How did people party in the 1700s? By going to hear Handel’s music performed live, complete with fireworks. That’s what they did in 1749.


It was the end of the War of the Austrian Succession and King George II wanted to celebrate. When the king celebrates, everyone celebrates, and Handel writes the music. They had a fireworks show scheduled, but they needed some celebratory music, so who are they to pick but Handel himself?

But first they held a full rehearsal that people could attend. It was THE event of the year. You know when there’s a big event going on in your city of town, the traffic is terrible, you can’t get anywhere. This is how it was for this rehearsal. Except it was carriages instead of cars. They did not have a six lane freeway going over the London Bridge, there was no alternate route. Thousands of people attended this rehearsal, and they had a better experience than those who attended the actual concert.

Bad things can happen when you get fireworks too close to buildings. They catch on fire. So they had this party music all ready, then it rained and during the concert the right pavilion caught on fire.

Moral of the story: Be careful with fireworks (remember this on New Year’s Eve)

Let’s listen to the music now. It sounds very royal, like the king is arriving or going by in a procession and you gotta stand up. The tempo (speed) and royalty sound of it is why some people use it for weddings when the wedding party or bride walks in. This tells you something important is happening or someone important is coming (like graduations also use music to present the graduates).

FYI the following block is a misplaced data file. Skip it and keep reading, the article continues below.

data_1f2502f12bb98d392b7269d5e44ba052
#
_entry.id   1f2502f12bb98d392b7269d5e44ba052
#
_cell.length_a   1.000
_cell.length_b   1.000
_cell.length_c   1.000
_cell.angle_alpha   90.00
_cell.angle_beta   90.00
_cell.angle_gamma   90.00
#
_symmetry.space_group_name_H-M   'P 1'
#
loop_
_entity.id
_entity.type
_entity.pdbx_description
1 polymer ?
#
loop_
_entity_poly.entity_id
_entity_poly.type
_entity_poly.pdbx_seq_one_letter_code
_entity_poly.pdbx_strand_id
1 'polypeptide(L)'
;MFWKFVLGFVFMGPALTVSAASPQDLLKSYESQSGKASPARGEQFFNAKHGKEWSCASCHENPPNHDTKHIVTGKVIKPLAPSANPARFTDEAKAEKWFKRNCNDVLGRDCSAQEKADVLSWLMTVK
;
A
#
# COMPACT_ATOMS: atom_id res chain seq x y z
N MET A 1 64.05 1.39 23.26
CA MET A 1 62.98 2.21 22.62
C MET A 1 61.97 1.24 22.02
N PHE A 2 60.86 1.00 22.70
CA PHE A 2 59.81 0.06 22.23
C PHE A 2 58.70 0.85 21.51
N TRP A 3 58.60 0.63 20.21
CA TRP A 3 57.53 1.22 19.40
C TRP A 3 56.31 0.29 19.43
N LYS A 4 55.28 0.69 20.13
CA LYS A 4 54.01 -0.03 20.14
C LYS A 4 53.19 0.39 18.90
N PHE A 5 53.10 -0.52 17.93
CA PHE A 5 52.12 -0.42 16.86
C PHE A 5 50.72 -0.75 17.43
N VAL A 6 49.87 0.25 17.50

The Overture is an introduction to the Music for the Royal Fireworks, which has 5 movements. This movement gets the people excited and ready for the fireworks show. You can’t just have fireworks without epic music. The procession-like part starts out the fireworks music, indicating that people need to find their seats real quick. You can’t have royal music without trumpets either. Trumpets pretty much announce that someone important is coming.

After two and a half minutes, you better have found your seat because this concert is underway. The music picks up and the party has started, even the fireworks are happy (02:51). The big fireworks come out amongst the oooohs and ahhhs of the audience (imagining a live concert).

Thanks to YouTube, you can now enjoy Handel + fireworks in the safety of your own home, without having to call the fire department.


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